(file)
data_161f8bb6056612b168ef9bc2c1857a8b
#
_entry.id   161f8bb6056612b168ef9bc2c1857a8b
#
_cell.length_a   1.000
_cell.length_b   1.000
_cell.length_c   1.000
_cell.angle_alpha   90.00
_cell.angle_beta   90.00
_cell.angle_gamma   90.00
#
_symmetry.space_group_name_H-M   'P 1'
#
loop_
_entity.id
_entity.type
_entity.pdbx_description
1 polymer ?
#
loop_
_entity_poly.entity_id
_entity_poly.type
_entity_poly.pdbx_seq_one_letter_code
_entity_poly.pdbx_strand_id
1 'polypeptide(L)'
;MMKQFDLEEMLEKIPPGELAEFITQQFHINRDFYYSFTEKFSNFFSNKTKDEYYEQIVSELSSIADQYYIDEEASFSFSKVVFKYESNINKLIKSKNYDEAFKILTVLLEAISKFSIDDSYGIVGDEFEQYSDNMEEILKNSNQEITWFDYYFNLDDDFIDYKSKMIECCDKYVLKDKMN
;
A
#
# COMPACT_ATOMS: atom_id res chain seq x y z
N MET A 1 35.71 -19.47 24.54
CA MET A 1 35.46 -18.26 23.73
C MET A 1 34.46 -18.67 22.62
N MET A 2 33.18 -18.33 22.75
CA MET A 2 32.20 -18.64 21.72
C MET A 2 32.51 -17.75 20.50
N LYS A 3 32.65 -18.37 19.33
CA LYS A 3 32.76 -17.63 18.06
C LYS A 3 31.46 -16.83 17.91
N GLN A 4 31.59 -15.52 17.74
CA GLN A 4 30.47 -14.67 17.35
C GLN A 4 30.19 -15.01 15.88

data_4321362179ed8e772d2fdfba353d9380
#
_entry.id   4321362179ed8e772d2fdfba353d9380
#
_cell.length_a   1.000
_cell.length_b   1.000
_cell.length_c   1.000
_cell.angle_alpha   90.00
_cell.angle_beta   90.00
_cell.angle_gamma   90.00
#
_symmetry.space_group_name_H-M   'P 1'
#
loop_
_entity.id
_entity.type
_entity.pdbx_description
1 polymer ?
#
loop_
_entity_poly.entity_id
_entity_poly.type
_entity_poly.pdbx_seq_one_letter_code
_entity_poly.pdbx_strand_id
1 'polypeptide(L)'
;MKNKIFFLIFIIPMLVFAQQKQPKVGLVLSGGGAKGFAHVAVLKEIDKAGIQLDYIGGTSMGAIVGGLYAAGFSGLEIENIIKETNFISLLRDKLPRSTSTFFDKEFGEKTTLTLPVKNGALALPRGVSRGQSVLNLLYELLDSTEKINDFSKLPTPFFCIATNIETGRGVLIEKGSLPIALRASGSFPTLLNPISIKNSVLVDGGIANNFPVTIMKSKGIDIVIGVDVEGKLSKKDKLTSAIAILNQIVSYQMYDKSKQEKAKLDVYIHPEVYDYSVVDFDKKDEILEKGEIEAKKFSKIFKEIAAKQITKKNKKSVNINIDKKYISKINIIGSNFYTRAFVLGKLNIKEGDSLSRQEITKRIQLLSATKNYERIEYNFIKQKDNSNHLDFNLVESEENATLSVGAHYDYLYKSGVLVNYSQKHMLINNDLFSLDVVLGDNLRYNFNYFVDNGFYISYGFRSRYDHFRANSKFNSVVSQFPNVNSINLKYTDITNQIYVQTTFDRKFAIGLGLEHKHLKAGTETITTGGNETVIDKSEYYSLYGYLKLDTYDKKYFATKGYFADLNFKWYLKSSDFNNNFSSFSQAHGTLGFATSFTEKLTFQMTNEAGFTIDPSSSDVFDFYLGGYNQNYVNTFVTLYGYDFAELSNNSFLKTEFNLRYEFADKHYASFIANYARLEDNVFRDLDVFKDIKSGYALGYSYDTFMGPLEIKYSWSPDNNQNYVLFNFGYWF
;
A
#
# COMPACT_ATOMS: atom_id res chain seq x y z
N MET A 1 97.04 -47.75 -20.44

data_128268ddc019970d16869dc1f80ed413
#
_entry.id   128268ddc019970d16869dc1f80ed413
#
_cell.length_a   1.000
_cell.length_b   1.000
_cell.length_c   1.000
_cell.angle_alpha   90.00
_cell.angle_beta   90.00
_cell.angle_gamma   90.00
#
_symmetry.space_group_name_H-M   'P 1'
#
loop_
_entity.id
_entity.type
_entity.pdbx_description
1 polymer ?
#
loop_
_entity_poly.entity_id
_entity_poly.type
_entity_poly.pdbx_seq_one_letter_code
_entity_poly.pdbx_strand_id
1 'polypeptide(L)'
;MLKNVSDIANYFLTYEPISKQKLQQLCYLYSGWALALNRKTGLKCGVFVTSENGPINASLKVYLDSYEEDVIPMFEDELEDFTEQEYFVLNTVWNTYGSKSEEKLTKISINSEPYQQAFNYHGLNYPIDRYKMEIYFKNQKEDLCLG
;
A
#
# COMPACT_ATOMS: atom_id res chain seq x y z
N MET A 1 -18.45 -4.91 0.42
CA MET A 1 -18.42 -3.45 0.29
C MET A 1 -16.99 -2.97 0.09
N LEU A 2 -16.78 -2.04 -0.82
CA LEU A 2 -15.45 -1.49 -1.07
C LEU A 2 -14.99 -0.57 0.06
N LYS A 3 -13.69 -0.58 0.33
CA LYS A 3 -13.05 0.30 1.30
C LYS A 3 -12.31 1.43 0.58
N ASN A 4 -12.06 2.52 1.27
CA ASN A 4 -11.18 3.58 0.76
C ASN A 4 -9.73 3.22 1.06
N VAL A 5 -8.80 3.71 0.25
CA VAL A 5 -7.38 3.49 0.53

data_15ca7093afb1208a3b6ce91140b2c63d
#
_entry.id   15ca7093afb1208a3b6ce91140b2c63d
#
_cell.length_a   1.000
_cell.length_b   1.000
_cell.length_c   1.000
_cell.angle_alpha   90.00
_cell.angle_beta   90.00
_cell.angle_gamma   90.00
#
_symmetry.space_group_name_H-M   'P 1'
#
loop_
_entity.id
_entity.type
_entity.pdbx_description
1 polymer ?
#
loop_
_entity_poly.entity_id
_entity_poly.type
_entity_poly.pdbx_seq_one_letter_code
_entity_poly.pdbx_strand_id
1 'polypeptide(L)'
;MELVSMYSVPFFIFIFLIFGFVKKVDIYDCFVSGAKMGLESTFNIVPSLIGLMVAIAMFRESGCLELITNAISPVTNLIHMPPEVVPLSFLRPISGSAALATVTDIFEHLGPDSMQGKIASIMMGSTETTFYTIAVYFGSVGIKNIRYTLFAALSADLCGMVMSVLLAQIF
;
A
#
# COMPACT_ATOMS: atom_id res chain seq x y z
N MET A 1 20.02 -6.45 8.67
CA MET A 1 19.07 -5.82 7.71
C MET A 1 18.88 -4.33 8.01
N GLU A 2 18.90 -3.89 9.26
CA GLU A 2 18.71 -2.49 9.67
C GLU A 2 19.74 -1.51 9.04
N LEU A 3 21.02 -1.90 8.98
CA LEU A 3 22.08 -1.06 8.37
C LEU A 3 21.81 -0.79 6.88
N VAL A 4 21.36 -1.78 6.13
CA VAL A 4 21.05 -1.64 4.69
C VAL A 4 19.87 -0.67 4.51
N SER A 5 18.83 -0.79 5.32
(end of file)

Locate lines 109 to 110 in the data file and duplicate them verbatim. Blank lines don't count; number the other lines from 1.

C LEU A 2 -14.99 -0.57 0.06
N LYS A 3 -13.69 -0.58 0.33